While the pontoon berth was initially welcome for its walk-on access with tools etc., it was only intended as a short-term substitute for the mooring. But sourcing suitable ground tackle to relay the mooring has taken much longer than expected with what I was initially promised for mid-August only becoming available now in late September. So it looks like I’m on the pontoon for the short time left of this ‘season’, though I still hope to get the mooring laid soon in readiness for next spring. Might add that observation suggests more significant fouling (weed/slime?) to the bottom of the boat in two months’ pontoon berthing than I recall from a season’s swinging to a mooring, so guessing that’s due to some combination of static berth, static boat and water conditions.

As for the sails, the main problems have been remote hoisting of headsails (i.e. with no-one at the pre-feeder) and stowing the main after use. I managed one night’s successful singlehanded racing with main and No.3, then tore the No.3 through a pre-feeder jam when I tried to repeat the trick the following week! I also needed help to fully stow the mainsail since I can only get it all flaked down on the boom myself in flat calm conditions, and even then only with time, temporary ties and false starts. So the sails just won’t do for current purposes and I’m splashing out again (hence ‘the money pit of usability’) when I’ve probably already spent more on the refit than the boat’s worth (to anyone else)…

While a new furling genoa to fit the new furling gear was always on the agenda for next year, a new main wasn’t. But usability demands both because there’s otherwise no point to having got this far with a boat I want to sail but am currently finding (almost) unusable. Since my racing No.1, No.3 and kites are all in good order (despite the recent minor and now repaired tear to the No.3), my previous wish list might have prioritised full hoist No.2 and new racing main, with the current Pentex main relegated to cruising/backup in preference to the two much older Dacron mains that came with the boat. But that’s just not a practical plan for short-handed sailing, so I’ve now discussed and ordered tri-radial cruise laminate furling genoa, main and stackpack. The sails were the most expensive of four options (the others being cross-cut Dacron or Vectran), but some mixture of shape-retention logic and vanity still compels me to go tri-radial even after abandoning racing laminates this time round; while my plans for the next couple of years are centred on fast cruising, passage making and longer trips, I still have at least some club racing in mind and know what I like! The furling genoa will probably replace the dedicated racing headsails for typical club races as well as covering the gap between No.1 and No.3 when they’re used, and the new main (with luff slides and stackpack) should be not only more practical for cruising and short-handed outings but probably also as fast or faster than a Pentex main that’s already done the most work of my first-choice inventory.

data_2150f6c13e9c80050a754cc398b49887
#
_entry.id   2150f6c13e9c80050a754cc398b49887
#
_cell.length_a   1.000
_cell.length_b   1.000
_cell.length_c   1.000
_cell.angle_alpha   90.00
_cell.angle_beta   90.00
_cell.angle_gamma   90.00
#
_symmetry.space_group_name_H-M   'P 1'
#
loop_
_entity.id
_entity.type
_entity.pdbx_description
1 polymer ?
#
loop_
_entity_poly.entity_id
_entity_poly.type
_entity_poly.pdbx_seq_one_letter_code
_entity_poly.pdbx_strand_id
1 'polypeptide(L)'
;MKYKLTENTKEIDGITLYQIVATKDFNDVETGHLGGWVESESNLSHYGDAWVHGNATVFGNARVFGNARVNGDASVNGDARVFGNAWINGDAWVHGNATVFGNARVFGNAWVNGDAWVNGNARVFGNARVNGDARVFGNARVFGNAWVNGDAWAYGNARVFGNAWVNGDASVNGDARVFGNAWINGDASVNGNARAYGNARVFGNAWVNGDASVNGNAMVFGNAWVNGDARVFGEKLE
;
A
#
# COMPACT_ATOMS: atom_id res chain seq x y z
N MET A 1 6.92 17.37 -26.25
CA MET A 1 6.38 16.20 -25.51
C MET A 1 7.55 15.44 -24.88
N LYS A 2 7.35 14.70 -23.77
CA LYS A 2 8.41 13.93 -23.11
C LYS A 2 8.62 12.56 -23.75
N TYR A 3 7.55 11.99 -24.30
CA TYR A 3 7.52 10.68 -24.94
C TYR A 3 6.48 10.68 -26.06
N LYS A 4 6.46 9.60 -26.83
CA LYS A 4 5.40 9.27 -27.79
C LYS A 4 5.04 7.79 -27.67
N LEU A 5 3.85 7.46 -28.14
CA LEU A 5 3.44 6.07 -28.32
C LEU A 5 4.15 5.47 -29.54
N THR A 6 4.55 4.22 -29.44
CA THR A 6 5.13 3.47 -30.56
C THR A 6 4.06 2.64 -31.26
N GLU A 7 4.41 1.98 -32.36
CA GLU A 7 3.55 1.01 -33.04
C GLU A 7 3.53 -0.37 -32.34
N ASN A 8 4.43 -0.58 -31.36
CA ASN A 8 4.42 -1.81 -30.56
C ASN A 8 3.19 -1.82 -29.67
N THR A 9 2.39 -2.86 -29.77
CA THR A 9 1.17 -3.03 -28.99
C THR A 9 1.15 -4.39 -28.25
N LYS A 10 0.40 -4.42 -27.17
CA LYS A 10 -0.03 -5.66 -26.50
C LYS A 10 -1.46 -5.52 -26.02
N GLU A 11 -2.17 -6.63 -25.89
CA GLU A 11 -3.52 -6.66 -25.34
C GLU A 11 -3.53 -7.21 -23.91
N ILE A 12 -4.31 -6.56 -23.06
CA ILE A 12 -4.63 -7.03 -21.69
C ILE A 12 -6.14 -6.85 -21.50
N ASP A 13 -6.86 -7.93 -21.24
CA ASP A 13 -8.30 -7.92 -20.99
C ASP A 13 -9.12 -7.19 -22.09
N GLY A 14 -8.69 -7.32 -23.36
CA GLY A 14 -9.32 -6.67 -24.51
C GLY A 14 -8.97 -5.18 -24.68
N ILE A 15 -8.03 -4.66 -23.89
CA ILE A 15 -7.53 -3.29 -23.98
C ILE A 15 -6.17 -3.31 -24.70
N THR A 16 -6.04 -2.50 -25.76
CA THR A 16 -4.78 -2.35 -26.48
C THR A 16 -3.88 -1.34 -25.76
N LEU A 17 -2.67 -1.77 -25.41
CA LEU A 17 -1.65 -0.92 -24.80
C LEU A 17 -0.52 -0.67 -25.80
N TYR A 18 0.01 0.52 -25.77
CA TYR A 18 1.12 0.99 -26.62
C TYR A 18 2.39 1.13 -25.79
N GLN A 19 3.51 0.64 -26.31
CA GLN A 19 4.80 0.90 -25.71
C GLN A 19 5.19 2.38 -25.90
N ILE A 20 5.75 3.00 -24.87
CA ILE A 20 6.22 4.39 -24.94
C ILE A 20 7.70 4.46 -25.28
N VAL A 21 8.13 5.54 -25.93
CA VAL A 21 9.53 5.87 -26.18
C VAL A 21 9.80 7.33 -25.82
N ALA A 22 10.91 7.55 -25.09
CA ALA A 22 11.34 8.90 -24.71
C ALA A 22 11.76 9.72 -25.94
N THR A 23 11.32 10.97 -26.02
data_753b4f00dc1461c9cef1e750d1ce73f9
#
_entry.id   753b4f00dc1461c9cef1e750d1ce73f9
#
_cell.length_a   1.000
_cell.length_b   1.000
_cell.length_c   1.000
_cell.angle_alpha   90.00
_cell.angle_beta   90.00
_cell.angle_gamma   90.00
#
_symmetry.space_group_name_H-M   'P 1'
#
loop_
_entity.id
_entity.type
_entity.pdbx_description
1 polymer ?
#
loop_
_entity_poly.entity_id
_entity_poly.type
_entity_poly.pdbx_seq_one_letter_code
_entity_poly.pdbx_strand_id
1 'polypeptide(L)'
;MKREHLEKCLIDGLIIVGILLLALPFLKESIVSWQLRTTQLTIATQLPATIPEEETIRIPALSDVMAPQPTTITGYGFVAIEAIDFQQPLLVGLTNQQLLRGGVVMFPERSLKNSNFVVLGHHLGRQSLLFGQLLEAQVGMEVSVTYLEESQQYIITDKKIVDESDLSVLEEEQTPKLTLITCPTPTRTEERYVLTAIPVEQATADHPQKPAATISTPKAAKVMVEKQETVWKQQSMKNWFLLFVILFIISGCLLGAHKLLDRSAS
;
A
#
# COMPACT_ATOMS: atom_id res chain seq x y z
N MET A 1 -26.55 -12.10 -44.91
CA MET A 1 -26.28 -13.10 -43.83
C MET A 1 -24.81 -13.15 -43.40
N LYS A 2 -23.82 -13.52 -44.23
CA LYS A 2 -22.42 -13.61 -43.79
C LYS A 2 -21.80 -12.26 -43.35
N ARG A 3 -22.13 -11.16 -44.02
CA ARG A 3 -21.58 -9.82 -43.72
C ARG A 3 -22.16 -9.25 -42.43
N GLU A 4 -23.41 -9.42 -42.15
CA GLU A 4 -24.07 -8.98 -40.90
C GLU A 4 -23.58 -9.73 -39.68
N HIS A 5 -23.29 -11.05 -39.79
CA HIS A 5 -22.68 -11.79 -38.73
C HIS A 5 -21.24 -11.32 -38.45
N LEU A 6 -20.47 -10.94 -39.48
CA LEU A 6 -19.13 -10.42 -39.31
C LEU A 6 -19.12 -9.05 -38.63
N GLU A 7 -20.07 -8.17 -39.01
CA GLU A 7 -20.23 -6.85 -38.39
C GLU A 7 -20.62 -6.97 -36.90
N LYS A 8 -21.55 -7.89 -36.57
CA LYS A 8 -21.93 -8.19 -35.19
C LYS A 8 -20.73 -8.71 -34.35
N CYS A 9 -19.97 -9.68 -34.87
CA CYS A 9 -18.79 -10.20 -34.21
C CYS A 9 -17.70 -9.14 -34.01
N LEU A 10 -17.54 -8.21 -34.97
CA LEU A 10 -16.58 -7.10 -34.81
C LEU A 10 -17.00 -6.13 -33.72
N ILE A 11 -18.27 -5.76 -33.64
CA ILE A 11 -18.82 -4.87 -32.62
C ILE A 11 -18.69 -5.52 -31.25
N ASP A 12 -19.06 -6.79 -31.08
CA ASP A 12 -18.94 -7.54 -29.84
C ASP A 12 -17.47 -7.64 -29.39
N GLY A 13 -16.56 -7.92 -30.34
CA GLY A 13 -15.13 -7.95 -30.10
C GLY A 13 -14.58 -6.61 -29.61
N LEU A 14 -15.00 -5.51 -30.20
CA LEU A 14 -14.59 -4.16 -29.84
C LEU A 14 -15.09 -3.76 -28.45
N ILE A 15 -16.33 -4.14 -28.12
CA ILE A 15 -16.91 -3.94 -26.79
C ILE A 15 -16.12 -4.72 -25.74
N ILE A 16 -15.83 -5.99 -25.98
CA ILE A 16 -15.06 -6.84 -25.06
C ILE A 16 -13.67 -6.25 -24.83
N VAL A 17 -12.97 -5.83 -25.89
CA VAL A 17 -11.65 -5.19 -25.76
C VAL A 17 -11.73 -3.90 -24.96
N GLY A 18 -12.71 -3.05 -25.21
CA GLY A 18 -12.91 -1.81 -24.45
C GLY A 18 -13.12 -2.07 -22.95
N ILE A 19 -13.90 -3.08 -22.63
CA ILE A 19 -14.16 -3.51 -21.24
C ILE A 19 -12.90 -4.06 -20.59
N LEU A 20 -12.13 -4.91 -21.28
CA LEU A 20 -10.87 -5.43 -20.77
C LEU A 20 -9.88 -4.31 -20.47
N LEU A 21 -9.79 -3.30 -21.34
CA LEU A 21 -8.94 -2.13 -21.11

So that’s it; the sails and stackpack are ordered and deposit paid despite a sobering total cost I’m not going to state here. While I do question the justification for such continued copious expense when I still have yet more needs/wants in mind (e.g. upgraded anchor gear, new lifejackets, flares etc.), the choice here was ultimately between a boat I can use and one I can’t. For sure I didn’t need to choose the most expensive sailcloth and construction options, but I was never going for the cheapest and the difference between each successive specification quoted wasn’t really so very much. You might reasonably ask (re. usability) if Fly’s still the most suitable boat for me, but that’s not even up for debate! She might be designed for racing, but is also just a delightful, thoroughbred, seaworthy, true sailing boat with good accommodation for her size and weight. And, since I’ve had her for nearly 21 years and already been through the protracted pain and expense of a refit that’s cost more than any complete Impala I’ve seen for sale recently, the only excuse for either having got this far or spending yet more I’ll never get back has to be knowing she’s my ‘forever’ boat and the main beneficiary is me. I might question the (financial) cost of it all, but fear the (life) cost of not doing it more!

Time to lighten up with some photos of the new washboards: